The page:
Federal Reserve Board Chairman Ben Bernanke's first term is nearing expiration, and many are wondering if he will be reappointed by Pres. Barack Obama to a second term. Some think that his willingness to shore up the financial services sector with hundreds of billions of federal dollars and guarantees might have raised his stature high enough for Obama's economic advisors to recommend a reappointment.
The American Enterprise Institute's Desmond Lachman isn't so sure. Writing in The American, Lachmann notes that Bernanke's background and expertise should have allowed him to see the impending financial services meltdown.
"What Bernanke’s supporters happily gloss over is the policy role that he played in both the run-up to and in the deepening of the country’s worst economic recession in the three and half years since he was first sworn in as Federal Reserve chairman in February 2006. They also make no mention of how closely involved Bernanke was with former Secretary Treasury Henry Paulson’s less than successful attempts to promote financial stability through the (correctly) much maligned Troubled Asset Relief Program (TARP). Nor do they mention Bernanke’s involvement with the Lehman debacle.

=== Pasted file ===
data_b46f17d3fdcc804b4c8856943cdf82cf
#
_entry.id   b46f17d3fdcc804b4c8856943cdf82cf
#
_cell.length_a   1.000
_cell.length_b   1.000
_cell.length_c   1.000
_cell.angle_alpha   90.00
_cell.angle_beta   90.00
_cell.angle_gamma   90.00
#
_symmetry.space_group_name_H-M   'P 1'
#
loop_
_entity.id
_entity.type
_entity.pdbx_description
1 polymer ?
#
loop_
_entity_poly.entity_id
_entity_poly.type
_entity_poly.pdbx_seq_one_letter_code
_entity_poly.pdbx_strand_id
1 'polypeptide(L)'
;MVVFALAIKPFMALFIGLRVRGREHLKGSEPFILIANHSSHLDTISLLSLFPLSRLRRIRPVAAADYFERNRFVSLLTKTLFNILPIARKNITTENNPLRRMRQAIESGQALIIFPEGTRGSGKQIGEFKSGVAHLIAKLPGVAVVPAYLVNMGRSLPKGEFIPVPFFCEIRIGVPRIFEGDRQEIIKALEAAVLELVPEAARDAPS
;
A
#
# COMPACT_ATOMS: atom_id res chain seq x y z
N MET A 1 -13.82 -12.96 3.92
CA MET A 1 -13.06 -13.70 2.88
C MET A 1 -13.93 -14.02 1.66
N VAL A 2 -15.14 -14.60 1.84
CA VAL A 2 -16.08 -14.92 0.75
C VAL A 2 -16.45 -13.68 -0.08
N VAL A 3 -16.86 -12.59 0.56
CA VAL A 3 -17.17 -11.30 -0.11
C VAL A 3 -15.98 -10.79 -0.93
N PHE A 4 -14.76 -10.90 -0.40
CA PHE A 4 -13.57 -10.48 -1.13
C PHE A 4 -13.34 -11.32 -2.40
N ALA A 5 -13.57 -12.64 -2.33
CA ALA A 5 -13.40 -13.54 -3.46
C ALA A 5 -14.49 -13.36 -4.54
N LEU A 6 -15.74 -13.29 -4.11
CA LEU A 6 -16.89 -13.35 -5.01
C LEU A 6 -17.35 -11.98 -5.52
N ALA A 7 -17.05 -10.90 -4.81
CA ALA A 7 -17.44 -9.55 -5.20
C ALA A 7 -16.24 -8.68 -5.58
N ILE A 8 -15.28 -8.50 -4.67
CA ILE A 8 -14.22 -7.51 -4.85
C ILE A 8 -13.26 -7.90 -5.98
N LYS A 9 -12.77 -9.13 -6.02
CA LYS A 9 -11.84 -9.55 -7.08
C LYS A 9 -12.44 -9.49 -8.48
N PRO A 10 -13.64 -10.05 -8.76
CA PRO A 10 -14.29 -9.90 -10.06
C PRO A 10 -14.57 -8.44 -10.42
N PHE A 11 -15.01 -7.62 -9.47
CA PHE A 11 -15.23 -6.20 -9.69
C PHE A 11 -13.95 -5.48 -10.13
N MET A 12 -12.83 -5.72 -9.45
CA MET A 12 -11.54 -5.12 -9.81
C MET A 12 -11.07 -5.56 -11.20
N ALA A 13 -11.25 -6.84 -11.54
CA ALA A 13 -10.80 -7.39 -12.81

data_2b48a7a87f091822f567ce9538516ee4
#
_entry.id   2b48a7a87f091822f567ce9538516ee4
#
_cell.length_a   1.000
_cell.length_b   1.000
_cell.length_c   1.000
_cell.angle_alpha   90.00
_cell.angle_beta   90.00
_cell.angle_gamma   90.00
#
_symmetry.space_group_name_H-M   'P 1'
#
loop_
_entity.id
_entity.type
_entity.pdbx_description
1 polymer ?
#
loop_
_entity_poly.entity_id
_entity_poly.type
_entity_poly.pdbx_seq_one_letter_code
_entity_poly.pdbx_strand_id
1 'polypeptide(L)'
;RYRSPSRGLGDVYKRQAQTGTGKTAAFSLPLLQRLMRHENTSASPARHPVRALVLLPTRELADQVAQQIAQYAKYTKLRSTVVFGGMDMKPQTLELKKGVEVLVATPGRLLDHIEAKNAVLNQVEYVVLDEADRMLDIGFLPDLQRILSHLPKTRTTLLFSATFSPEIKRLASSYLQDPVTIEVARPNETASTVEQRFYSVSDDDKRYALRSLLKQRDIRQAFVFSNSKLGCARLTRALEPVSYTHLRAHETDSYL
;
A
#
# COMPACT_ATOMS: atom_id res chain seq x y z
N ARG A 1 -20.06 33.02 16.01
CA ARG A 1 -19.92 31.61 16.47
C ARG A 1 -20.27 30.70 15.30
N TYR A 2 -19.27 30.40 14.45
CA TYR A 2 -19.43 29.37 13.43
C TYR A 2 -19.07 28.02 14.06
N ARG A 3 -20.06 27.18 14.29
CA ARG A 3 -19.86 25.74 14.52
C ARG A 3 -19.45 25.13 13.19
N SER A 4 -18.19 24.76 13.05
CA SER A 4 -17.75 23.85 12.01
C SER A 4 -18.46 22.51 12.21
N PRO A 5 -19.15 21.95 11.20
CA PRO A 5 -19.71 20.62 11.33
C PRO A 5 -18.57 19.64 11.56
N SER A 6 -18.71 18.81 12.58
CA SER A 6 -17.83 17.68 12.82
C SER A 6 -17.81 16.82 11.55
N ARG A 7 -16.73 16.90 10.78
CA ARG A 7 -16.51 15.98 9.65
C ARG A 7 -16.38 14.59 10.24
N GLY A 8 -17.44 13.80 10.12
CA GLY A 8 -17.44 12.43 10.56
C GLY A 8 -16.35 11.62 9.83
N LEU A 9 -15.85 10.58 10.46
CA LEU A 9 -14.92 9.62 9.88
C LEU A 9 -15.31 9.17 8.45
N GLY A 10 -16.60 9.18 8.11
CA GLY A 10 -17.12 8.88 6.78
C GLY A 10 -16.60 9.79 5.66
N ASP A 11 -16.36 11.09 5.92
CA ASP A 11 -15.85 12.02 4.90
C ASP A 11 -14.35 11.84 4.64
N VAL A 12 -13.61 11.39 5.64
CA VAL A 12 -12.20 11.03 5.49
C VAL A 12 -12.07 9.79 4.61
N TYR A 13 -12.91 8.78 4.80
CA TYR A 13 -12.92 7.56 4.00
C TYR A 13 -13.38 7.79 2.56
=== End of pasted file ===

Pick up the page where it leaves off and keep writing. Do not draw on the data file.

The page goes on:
"In rating Bernanke’s overall tenure as Federal Reserve chairman, one might start by asking why he was as passive as he was in 2006 when the worst of the sub-prime mortgage loans were being made under his watch. During that year, a total of around $600 billion in sub-prime mortgage lending, or around one half the final amount of sub-prime lending that was extended, was made on conditions that were materially more lax than earlier vintages of sub-prime lending. Indeed, it became commonplace for banks to extend loans up to 100 percent of the value of the underlying property and to make such loans to borrowers without incomes, without jobs, and without assets."
Of course, Lachman's analysis assumes that these events could have been forecast effectively. It's not clear to me that anyone but a handlful of highly knowledgeable financial analysts really understanood the implications of subprime mortgage foreclosure fall-out on the financial services industry. It wasn't the subprime lending per se, it was the peculiar way the loans and guarantees were packaged into mortgage backed securities.